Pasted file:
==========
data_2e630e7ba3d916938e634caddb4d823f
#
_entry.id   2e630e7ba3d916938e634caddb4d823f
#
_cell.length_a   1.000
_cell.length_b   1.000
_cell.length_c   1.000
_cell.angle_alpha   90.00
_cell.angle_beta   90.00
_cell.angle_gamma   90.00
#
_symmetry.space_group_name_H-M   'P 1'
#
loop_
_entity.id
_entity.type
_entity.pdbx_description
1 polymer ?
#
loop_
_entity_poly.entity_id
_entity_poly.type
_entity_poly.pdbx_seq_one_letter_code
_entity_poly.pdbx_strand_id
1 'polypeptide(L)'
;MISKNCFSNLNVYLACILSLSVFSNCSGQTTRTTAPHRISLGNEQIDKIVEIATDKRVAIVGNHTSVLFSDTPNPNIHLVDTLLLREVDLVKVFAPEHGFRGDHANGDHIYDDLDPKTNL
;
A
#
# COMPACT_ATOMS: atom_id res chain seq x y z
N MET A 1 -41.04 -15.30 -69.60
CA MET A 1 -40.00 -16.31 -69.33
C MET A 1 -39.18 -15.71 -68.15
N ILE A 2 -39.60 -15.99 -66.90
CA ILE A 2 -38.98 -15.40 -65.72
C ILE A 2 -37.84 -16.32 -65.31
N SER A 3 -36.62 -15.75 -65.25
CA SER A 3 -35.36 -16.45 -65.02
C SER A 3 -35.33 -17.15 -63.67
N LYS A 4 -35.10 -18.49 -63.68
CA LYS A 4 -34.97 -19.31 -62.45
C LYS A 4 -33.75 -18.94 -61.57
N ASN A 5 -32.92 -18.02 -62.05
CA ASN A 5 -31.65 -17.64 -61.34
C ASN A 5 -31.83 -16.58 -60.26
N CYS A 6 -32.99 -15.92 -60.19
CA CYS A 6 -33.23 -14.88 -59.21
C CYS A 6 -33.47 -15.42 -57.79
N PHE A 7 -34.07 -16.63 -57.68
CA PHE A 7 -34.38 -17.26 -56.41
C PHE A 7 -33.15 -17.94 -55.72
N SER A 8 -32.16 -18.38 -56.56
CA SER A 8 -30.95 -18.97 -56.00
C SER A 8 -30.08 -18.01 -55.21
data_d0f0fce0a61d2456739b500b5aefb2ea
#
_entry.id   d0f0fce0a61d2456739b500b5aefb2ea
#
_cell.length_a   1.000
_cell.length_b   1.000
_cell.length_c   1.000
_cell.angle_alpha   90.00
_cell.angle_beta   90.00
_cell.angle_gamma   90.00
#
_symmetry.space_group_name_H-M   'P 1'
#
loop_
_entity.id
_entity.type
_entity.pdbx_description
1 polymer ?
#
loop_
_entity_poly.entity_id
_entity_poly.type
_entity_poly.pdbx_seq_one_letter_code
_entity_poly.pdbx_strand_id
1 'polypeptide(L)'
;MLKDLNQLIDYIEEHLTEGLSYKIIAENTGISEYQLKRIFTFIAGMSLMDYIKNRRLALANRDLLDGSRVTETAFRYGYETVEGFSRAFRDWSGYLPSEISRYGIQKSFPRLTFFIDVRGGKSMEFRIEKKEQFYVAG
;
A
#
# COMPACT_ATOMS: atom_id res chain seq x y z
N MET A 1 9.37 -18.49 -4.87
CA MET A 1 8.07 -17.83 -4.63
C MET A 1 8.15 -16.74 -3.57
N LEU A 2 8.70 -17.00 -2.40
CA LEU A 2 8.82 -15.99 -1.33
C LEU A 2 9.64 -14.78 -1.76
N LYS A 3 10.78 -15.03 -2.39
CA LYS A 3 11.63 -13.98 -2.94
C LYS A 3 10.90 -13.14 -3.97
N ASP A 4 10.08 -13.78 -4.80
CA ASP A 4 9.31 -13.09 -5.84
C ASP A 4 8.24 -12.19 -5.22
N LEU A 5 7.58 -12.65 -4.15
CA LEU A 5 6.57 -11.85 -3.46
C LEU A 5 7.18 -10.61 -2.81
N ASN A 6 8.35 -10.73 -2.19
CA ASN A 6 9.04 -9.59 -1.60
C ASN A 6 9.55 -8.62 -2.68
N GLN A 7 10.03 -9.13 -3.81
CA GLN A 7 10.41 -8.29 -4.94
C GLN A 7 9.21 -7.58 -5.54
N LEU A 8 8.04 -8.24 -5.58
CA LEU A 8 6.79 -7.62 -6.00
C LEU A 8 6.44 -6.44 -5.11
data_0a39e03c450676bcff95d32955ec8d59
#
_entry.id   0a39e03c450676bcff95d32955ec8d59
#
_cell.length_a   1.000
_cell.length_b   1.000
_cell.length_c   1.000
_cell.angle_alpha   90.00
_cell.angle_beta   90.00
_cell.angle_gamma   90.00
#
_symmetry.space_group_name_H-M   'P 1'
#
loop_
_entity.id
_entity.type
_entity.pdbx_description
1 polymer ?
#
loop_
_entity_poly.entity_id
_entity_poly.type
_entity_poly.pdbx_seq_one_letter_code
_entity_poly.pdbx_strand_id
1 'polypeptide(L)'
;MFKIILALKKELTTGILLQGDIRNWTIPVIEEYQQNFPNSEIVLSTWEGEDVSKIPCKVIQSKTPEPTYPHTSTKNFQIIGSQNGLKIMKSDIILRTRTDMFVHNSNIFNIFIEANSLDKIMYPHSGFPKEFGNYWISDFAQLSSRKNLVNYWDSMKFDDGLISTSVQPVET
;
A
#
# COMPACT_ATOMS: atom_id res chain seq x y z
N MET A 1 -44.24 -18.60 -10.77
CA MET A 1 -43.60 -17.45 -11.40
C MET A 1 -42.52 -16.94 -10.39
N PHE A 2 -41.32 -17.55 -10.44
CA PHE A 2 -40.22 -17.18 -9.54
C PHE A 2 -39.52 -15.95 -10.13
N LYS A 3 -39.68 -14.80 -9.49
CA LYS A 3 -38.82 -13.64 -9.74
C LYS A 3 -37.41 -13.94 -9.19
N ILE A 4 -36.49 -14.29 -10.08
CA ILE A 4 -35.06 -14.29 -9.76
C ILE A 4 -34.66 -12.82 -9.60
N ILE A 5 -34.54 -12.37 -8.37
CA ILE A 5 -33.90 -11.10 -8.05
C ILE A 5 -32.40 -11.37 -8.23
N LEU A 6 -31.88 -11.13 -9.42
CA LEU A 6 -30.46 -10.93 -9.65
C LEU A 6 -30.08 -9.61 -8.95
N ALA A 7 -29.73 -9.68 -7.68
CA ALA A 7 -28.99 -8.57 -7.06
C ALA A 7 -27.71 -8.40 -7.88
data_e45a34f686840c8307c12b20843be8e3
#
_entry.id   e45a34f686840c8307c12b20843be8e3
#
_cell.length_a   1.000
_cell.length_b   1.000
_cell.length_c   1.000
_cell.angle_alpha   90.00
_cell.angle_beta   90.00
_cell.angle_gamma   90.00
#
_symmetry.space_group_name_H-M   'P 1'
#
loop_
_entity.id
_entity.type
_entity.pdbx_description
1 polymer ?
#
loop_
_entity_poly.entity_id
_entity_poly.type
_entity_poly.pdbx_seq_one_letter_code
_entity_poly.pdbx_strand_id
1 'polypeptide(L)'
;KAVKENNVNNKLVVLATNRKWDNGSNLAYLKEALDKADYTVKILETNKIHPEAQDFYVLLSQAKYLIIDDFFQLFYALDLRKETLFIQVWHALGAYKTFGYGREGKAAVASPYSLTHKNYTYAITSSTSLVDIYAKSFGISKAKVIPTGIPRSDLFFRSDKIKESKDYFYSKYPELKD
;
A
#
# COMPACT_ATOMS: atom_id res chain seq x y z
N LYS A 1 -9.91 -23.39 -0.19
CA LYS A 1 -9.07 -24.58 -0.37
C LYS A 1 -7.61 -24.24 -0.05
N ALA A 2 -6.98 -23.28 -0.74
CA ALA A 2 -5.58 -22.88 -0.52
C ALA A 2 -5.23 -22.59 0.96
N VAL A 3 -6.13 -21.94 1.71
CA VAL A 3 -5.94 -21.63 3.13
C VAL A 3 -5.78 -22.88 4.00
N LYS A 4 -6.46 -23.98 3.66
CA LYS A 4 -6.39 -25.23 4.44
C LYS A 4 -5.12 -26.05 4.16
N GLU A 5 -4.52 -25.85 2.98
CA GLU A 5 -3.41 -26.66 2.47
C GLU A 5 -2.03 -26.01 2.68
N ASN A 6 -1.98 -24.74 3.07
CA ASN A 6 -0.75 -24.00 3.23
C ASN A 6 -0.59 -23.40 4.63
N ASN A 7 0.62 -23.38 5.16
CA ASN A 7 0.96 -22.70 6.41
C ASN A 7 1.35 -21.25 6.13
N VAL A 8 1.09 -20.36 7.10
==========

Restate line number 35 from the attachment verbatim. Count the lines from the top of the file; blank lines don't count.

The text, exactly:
CA ILE A 2 -38.98 -15.40 -65.72